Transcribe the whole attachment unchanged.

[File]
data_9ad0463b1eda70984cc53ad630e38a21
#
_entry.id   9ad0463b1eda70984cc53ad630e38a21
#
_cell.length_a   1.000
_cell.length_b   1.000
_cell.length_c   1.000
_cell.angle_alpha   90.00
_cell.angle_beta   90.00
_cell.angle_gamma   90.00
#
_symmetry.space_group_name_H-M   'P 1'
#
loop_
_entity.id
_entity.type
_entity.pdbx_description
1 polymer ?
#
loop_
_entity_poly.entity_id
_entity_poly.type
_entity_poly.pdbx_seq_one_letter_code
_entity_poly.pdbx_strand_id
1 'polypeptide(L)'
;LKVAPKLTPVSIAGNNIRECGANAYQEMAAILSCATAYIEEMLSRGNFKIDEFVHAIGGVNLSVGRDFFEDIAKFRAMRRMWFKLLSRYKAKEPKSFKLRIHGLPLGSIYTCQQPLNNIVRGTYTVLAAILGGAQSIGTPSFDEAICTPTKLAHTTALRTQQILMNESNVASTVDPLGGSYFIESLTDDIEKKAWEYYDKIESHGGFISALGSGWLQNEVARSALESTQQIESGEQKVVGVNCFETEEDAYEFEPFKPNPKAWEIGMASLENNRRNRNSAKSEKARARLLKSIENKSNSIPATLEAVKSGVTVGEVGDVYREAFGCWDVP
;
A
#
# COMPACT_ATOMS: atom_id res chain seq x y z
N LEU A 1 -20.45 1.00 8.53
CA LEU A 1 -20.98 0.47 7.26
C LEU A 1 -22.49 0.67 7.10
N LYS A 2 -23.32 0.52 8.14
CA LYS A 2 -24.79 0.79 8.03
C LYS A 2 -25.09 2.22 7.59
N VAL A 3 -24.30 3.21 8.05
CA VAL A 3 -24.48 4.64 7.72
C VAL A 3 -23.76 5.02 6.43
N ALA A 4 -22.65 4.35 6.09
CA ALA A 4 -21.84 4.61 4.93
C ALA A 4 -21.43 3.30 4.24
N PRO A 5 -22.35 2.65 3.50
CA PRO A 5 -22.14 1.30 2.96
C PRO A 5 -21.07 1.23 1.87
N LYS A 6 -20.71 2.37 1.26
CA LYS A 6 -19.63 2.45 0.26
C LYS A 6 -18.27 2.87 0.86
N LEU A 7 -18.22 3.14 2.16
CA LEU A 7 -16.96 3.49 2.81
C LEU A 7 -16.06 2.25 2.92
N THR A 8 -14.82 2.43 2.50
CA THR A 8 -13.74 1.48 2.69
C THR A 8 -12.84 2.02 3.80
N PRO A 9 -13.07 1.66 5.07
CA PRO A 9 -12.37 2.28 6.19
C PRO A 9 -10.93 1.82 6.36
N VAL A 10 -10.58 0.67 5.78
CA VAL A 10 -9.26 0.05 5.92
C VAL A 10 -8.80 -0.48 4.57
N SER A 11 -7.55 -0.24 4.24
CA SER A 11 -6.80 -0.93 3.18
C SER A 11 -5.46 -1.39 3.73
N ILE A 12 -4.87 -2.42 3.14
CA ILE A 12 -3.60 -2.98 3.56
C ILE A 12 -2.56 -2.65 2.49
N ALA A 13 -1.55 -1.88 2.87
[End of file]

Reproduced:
data_9ad0463b1eda70984cc53ad630e38a21
#
_entry.id   9ad0463b1eda70984cc53ad630e38a21
#
_cell.length_a   1.000
_cell.length_b   1.000
_cell.length_c   1.000
_cell.angle_alpha   90.00
_cell.angle_beta   90.00
_cell.angle_gamma   90.00
#
_symmetry.space_group_name_H-M   'P 1'
#
loop_
_entity.id
_entity.type
_entity.pdbx_description
1 polymer ?
#
loop_
_entity_poly.entity_id
_entity_poly.type
_entity_poly.pdbx_seq_one_letter_code
_entity_poly.pdbx_strand_id
1 'polypeptide(L)'
;LKVAPKLTPVSIAGNNIRECGANAYQEMAAILSCATAYIEEMLSRGNFKIDEFVHAIGGVNLSVGRDFFEDIAKFRAMRRMWFKLLSRYKAKEPKSFKLRIHGLPLGSIYTCQQPLNNIVRGTYTVLAAILGGAQSIGTPSFDEAICTPTKLAHTTALRTQQILMNESNVASTVDPLGGSYFIESLTDDIEKKAWEYYDKIESHGGFISALGSGWLQNEVARSALESTQQIESGEQKVVGVNCFETEEDAYEFEPFKPNPKAWEIGMASLENNRRNRNSAKSEKARARLLKSIENKSNSIPATLEAVKSGVTVGEVGDVYREAFGCWDVP
;
A
#
# COMPACT_ATOMS: atom_id res chain seq x y z
N LEU A 1 -20.45 1.00 8.53
CA LEU A 1 -20.98 0.47 7.26
C LEU A 1 -22.49 0.67 7.10
N LYS A 2 -23.32 0.52 8.14
CA LYS A 2 -24.79 0.79 8.03
C LYS A 2 -25.09 2.22 7.59
N VAL A 3 -24.30 3.21 8.05
CA VAL A 3 -24.48 4.64 7.72
C VAL A 3 -23.76 5.02 6.43
N ALA A 4 -22.65 4.35 6.09
CA ALA A 4 -21.84 4.61 4.93
C ALA A 4 -21.43 3.30 4.24
N PRO A 5 -22.35 2.65 3.50
CA PRO A 5 -22.14 1.30 2.96
C PRO A 5 -21.07 1.23 1.87
N LYS A 6 -20.71 2.37 1.26
CA LYS A 6 -19.63 2.45 0.26
C LYS A 6 -18.27 2.87 0.86
N LEU A 7 -18.22 3.14 2.16
CA LEU A 7 -16.96 3.49 2.81
C LEU A 7 -16.06 2.25 2.92
N THR A 8 -14.82 2.43 2.50
CA THR A 8 -13.74 1.48 2.69
C THR A 8 -12.84 2.02 3.80
N PRO A 9 -13.07 1.66 5.07
CA PRO A 9 -12.37 2.28 6.19
C PRO A 9 -10.93 1.82 6.36
N VAL A 10 -10.58 0.67 5.78
CA VAL A 10 -9.26 0.05 5.92
C VAL A 10 -8.80 -0.48 4.57
N SER A 11 -7.55 -0.24 4.24
CA SER A 11 -6.80 -0.93 3.18
C SER A 11 -5.46 -1.39 3.73
N ILE A 12 -4.87 -2.42 3.14
CA ILE A 12 -3.60 -2.98 3.56
C ILE A 12 -2.56 -2.65 2.49
N ALA A 13 -1.55 -1.88 2.87